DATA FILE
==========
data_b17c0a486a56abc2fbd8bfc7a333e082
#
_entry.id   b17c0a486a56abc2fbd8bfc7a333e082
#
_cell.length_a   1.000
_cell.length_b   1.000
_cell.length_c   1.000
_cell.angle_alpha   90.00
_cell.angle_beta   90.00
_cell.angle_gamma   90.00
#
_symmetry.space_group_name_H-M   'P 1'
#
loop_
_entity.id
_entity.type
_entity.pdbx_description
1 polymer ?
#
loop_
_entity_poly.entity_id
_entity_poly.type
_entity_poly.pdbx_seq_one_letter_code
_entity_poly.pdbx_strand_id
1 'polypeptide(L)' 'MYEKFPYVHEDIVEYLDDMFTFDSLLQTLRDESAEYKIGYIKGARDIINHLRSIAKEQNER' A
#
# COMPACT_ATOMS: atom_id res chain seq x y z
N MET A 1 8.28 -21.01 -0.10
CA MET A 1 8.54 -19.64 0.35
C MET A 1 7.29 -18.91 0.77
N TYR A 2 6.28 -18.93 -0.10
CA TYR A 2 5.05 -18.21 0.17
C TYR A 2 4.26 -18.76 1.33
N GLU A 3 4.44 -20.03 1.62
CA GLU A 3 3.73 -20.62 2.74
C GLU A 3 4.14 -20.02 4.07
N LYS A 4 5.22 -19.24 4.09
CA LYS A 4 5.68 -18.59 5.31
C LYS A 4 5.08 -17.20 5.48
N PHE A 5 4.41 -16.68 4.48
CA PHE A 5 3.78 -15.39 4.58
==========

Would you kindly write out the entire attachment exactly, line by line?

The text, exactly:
data_b17c0a486a56abc2fbd8bfc7a333e082
#
_entry.id   b17c0a486a56abc2fbd8bfc7a333e082
#
_cell.length_a   1.000
_cell.length_b   1.000
_cell.length_c   1.000
_cell.angle_alpha   90.00
_cell.angle_beta   90.00
_cell.angle_gamma   90.00
#
_symmetry.space_group_name_H-M   'P 1'
#
loop_
_entity.id
_entity.type
_entity.pdbx_description
1 polymer ?
#
loop_
_entity_poly.entity_id
_entity_poly.type
_entity_poly.pdbx_seq_one_letter_code
_entity_poly.pdbx_strand_id
1 'polypeptide(L)' 'MYEKFPYVHEDIVEYLDDMFTFDSLLQTLRDESAEYKIGYIKGARDIINHLRSIAKEQNER' A
#
# COMPACT_ATOMS: atom_id res chain seq x y z
N MET A 1 8.28 -21.01 -0.10
CA MET A 1 8.54 -19.64 0.35
C MET A 1 7.29 -18.91 0.77
N TYR A 2 6.28 -18.93 -0.10
CA TYR A 2 5.05 -18.21 0.17
C TYR A 2 4.26 -18.76 1.33
N GLU A 3 4.44 -20.03 1.62
CA GLU A 3 3.73 -20.62 2.74
C GLU A 3 4.14 -20.02 4.07
N LYS A 4 5.22 -19.24 4.09
CA LYS A 4 5.68 -18.59 5.31
C LYS A 4 5.08 -17.20 5.48
N PHE A 5 4.41 -16.68 4.48
CA PHE A 5 3.78 -15.39 4.58